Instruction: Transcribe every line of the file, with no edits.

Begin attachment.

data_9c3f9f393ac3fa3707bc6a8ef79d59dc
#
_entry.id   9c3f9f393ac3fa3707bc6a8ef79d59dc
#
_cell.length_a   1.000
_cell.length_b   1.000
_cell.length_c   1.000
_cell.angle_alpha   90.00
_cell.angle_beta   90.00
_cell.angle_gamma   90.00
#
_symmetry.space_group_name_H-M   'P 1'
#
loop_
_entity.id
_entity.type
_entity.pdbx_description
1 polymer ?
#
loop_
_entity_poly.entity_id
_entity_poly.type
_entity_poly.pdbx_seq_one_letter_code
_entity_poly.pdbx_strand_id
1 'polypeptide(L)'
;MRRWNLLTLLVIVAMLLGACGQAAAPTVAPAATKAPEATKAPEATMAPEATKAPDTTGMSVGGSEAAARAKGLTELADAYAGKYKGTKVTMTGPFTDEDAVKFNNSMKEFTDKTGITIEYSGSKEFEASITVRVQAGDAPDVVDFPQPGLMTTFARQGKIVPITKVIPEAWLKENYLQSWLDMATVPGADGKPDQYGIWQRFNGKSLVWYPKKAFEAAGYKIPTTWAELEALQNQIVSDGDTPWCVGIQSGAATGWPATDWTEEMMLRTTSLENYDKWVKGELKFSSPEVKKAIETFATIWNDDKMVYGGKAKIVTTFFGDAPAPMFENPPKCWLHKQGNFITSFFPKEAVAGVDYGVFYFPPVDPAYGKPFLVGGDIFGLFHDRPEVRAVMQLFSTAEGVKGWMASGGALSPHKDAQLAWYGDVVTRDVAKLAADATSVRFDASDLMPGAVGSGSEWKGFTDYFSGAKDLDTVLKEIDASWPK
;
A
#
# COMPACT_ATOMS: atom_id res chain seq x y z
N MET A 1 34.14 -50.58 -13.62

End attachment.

data_9c3f9f393ac3fa3707bc6a8ef79d59dc
#
_entry.id   9c3f9f393ac3fa3707bc6a8ef79d59dc
#
_cell.length_a   1.000
_cell.length_b   1.000
_cell.length_c   1.000
_cell.angle_alpha   90.00
_cell.angle_beta   90.00
_cell.angle_gamma   90.00
#
_symmetry.space_group_name_H-M   'P 1'
#
loop_
_entity.id
_entity.type
_entity.pdbx_description
1 polymer ?
#
loop_
_entity_poly.entity_id
_entity_poly.type
_entity_poly.pdbx_seq_one_letter_code
_entity_poly.pdbx_strand_id
1 'polypeptide(L)'
;MRRWNLLTLLVIVAMLLGACGQAAAPTVAPAATKAPEATKAPEATMAPEATKAPDTTGMSVGGSEAAARAKGLTELADAYAGKYKGTKVTMTGPFTDEDAVKFNNSMKEFTDKTGITIEYSGSKEFEASITVRVQAGDAPDVVDFPQPGLMTTFARQGKIVPITKVIPEAWLKENYLQSWLDMATVPGADGKPDQYGIWQRFNGKSLVWYPKKAFEAAGYKIPTTWAELEALQNQIVSDGDTPWCVGIQSGAATGWPATDWTEEMMLRTTSLENYDKWVKGELKFSSPEVKKAIETFATIWNDDKMVYGGKAKIVTTFFGDAPAPMFENPPKCWLHKQGNFITSFFPKEAVAGVDYGVFYFPPVDPAYGKPFLVGGDIFGLFHDRPEVRAVMQLFSTAEGVKGWMASGGALSPHKDAQLAWYGDVVTRDVAKLAADATSVRFDASDLMPGAVGSGSEWKGFTDYFSGAKDLDTVLKEIDASWPK
;
A
#
# COMPACT_ATOMS: atom_id res chain seq x y z
N MET A 1 34.14 -50.58 -13.62